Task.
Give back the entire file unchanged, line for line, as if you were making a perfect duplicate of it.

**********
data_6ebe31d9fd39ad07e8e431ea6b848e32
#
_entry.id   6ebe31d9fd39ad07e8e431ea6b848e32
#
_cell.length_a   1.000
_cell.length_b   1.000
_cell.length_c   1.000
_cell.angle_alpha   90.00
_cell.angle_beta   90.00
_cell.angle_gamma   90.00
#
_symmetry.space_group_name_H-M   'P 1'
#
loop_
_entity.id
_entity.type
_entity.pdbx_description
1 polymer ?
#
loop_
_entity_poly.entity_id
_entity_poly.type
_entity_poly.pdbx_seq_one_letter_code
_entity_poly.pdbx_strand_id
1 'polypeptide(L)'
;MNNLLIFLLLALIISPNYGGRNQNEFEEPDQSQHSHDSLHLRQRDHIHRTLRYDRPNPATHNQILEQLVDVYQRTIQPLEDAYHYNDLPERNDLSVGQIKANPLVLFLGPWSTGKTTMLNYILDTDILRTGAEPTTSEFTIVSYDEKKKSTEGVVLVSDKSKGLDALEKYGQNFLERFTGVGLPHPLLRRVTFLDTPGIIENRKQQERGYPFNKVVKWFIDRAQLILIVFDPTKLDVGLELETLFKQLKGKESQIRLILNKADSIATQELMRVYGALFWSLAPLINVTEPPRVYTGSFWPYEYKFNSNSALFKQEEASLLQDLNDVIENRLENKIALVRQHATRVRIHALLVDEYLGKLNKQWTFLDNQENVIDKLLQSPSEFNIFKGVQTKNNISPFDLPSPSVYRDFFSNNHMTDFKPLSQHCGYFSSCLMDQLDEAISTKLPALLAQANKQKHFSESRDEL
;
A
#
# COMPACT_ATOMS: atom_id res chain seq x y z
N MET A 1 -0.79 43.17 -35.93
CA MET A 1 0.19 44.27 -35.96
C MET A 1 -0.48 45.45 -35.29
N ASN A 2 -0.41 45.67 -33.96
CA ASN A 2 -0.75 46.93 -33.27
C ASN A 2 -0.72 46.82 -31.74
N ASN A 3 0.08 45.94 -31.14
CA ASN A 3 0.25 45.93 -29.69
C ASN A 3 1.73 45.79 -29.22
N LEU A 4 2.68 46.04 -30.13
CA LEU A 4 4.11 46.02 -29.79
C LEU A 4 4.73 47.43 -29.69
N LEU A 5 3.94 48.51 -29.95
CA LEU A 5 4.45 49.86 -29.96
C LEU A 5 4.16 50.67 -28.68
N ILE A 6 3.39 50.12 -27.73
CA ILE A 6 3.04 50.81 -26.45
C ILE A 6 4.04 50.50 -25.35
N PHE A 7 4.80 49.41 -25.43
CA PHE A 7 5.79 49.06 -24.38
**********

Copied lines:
data_6ebe31d9fd39ad07e8e431ea6b848e32
#
_entry.id   6ebe31d9fd39ad07e8e431ea6b848e32
#
_cell.length_a   1.000
_cell.length_b   1.000
_cell.length_c   1.000
_cell.angle_alpha   90.00
_cell.angle_beta   90.00
_cell.angle_gamma   90.00
#
_symmetry.space_group_name_H-M   'P 1'
#
loop_
_entity.id
_entity.type
_entity.pdbx_description
1 polymer ?
#
loop_
_entity_poly.entity_id
_entity_poly.type
_entity_poly.pdbx_seq_one_letter_code
_entity_poly.pdbx_strand_id
1 'polypeptide(L)'
;MNNLLIFLLLALIISPNYGGRNQNEFEEPDQSQHSHDSLHLRQRDHIHRTLRYDRPNPATHNQILEQLVDVYQRTIQPLEDAYHYNDLPERNDLSVGQIKANPLVLFLGPWSTGKTTMLNYILDTDILRTGAEPTTSEFTIVSYDEKKKSTEGVVLVSDKSKGLDALEKYGQNFLERFTGVGLPHPLLRRVTFLDTPGIIENRKQQERGYPFNKVVKWFIDRAQLILIVFDPTKLDVGLELETLFKQLKGKESQIRLILNKADSIATQELMRVYGALFWSLAPLINVTEPPRVYTGSFWPYEYKFNSNSALFKQEEASLLQDLNDVIENRLENKIALVRQHATRVRIHALLVDEYLGKLNKQWTFLDNQENVIDKLLQSPSEFNIFKGVQTKNNISPFDLPSPSVYRDFFSNNHMTDFKPLSQHCGYFSSCLMDQLDEAISTKLPALLAQANKQKHFSESRDEL
;
A
#
# COMPACT_ATOMS: atom_id res chain seq x y z
N MET A 1 -0.79 43.17 -35.93
CA MET A 1 0.19 44.27 -35.96
C MET A 1 -0.48 45.45 -35.29
N ASN A 2 -0.41 45.67 -33.96
CA ASN A 2 -0.75 46.93 -33.27
C ASN A 2 -0.72 46.82 -31.74
N ASN A 3 0.08 45.94 -31.14
CA ASN A 3 0.25 45.93 -29.69
C ASN A 3 1.73 45.79 -29.22
N LEU A 4 2.68 46.04 -30.13
CA LEU A 4 4.11 46.02 -29.79
C LEU A 4 4.73 47.43 -29.69
N LEU A 5 3.94 48.51 -29.95
CA LEU A 5 4.45 49.86 -29.96
C LEU A 5 4.16 50.67 -28.68
N ILE A 6 3.39 50.12 -27.73
CA ILE A 6 3.04 50.81 -26.45
C ILE A 6 4.04 50.50 -25.35
N PHE A 7 4.80 49.41 -25.43
CA PHE A 7 5.79 49.06 -24.38